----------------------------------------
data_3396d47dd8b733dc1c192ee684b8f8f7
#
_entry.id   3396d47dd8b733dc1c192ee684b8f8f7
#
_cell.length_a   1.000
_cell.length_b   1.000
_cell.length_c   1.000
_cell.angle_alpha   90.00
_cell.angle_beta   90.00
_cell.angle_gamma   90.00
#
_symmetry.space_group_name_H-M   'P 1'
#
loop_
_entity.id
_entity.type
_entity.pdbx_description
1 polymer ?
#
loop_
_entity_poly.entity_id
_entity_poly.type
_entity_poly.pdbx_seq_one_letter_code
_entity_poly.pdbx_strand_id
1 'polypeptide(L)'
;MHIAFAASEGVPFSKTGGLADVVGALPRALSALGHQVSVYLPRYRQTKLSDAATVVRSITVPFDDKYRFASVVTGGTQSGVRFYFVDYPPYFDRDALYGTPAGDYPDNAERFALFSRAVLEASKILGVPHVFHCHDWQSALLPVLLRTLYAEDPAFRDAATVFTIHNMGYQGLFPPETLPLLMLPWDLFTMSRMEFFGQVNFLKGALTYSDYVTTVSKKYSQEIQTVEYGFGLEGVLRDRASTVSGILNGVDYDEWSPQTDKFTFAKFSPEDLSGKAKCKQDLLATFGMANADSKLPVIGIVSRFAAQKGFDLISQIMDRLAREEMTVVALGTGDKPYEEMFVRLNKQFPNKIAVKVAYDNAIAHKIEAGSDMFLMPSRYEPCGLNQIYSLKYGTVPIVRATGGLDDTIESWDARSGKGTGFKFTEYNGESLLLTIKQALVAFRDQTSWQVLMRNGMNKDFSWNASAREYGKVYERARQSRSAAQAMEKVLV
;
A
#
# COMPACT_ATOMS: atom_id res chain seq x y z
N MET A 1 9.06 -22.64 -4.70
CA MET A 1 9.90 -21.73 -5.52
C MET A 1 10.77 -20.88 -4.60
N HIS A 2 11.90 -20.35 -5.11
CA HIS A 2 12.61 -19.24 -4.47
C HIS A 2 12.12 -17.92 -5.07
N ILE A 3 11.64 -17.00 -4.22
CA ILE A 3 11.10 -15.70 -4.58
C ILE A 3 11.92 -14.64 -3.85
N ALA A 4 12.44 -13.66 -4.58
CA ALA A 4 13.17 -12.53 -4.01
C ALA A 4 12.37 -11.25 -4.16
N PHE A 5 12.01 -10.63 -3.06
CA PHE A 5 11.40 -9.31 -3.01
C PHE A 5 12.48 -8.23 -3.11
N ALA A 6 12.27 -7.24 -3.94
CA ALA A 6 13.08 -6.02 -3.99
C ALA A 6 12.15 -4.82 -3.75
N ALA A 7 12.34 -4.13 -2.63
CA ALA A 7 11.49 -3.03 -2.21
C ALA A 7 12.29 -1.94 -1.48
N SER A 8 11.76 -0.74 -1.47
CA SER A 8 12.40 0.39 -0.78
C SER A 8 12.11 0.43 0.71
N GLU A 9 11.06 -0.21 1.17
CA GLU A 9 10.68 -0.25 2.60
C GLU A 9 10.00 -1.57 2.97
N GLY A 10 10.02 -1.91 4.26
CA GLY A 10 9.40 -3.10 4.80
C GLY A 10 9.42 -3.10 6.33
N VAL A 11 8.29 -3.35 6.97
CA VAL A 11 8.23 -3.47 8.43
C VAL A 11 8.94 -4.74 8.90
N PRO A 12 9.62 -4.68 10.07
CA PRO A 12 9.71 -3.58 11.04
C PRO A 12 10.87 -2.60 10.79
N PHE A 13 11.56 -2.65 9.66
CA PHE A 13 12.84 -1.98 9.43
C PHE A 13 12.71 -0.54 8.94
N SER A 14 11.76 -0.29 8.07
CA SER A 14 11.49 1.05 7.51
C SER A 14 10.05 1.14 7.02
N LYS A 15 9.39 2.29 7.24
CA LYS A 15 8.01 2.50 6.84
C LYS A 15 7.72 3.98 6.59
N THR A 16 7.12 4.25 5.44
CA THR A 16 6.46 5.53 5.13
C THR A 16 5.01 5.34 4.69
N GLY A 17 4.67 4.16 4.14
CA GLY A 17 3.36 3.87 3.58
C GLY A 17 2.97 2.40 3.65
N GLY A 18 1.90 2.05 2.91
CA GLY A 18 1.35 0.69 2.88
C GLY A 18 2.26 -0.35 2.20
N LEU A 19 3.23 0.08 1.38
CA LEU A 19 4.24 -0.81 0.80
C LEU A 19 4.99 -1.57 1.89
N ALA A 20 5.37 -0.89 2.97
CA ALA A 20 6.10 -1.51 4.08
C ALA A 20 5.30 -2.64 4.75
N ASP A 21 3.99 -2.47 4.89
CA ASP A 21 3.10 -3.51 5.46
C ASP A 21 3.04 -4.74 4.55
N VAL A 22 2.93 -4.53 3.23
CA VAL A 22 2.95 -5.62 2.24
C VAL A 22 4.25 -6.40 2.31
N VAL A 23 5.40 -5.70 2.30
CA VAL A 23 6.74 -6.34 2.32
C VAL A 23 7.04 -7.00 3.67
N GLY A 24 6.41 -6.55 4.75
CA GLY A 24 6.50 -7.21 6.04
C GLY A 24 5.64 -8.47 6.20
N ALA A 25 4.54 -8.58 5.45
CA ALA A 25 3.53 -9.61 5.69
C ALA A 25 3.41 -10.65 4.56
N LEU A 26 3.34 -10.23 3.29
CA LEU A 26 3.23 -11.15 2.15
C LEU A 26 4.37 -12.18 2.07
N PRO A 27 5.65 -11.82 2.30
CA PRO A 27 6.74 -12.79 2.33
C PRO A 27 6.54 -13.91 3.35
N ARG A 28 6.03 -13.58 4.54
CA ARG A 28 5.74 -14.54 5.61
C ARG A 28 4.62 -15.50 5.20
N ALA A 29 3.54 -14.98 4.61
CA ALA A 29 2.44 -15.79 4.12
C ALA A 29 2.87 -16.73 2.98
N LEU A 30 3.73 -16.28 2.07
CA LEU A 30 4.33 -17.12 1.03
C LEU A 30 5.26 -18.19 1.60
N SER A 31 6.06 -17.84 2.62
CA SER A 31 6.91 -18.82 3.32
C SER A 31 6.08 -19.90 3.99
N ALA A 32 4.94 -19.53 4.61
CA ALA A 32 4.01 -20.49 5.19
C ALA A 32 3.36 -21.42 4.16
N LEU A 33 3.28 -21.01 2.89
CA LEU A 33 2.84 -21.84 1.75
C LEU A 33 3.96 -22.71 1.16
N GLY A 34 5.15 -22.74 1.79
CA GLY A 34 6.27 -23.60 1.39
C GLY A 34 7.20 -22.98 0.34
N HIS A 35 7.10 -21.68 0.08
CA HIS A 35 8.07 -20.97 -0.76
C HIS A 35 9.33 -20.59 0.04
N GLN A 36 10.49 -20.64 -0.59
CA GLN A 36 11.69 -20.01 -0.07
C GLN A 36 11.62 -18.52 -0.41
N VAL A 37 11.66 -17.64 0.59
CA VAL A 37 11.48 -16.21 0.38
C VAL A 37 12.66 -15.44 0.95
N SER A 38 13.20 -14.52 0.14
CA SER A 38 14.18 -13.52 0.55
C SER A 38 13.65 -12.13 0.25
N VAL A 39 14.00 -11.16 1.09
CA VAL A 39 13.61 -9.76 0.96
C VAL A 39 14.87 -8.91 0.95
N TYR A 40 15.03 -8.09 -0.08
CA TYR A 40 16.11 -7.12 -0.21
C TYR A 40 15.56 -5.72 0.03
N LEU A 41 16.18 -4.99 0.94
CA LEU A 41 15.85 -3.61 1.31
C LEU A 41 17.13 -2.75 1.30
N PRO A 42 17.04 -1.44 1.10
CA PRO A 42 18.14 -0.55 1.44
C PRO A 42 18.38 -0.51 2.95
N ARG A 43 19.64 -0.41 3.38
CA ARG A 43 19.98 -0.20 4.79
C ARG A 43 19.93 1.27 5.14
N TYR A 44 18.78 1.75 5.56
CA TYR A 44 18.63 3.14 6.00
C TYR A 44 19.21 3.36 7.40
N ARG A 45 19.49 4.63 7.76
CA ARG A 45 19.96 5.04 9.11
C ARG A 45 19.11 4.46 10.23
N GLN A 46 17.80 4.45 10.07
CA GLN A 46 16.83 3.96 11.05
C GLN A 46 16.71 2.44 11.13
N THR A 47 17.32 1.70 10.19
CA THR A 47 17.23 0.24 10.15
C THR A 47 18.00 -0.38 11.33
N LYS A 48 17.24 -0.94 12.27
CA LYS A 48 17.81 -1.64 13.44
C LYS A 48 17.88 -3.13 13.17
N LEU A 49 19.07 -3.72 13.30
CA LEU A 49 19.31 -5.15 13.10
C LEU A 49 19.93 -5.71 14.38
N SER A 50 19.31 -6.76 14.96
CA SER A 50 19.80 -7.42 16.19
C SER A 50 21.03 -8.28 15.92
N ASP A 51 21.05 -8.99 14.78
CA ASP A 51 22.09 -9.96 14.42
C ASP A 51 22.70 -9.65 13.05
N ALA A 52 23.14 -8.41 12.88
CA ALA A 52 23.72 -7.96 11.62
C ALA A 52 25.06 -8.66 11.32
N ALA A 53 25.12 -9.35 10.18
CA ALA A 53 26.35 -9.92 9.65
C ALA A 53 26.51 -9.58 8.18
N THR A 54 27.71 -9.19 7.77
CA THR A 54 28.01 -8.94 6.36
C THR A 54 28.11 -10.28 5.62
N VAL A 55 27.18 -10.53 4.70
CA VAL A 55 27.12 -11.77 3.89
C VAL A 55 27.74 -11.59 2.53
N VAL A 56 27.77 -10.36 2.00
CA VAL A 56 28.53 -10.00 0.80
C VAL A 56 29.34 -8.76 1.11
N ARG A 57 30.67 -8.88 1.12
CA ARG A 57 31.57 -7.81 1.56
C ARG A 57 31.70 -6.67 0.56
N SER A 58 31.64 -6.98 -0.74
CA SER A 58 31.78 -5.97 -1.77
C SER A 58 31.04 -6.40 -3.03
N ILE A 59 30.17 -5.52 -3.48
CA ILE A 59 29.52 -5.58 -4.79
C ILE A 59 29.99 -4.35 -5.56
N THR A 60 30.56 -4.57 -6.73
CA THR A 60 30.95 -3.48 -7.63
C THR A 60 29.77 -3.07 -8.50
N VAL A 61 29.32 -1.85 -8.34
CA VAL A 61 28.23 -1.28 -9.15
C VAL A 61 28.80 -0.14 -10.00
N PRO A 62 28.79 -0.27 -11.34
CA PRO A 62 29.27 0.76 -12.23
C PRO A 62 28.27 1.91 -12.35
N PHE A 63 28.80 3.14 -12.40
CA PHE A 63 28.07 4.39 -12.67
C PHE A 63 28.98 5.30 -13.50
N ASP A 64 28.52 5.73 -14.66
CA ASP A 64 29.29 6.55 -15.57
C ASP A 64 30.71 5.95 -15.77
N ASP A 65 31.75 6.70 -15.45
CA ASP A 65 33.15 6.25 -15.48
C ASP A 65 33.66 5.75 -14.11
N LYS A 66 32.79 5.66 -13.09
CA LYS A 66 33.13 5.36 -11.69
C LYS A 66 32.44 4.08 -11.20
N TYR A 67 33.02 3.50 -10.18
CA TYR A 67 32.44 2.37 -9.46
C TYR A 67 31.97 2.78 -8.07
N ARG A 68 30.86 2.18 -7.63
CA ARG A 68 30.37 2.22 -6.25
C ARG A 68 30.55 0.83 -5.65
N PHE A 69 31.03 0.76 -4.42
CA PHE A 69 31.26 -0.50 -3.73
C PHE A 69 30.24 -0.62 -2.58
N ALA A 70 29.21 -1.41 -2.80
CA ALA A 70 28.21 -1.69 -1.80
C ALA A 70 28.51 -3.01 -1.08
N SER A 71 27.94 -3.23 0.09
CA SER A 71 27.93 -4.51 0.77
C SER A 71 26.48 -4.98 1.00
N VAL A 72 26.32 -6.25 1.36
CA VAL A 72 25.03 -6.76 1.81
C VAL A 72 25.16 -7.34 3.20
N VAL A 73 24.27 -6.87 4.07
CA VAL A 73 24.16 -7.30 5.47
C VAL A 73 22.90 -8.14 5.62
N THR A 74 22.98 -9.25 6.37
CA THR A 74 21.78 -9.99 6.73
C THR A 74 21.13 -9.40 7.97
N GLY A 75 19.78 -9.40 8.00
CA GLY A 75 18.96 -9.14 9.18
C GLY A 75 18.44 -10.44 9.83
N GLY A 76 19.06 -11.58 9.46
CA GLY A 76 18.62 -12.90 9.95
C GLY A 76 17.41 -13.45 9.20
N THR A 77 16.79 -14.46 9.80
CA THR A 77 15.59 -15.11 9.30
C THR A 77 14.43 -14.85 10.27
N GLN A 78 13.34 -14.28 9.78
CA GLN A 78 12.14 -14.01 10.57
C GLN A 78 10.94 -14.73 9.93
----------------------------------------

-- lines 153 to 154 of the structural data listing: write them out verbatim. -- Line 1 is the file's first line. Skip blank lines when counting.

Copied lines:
C LEU A 41 17.13 -2.75 1.30
N PRO A 42 17.04 -1.44 1.10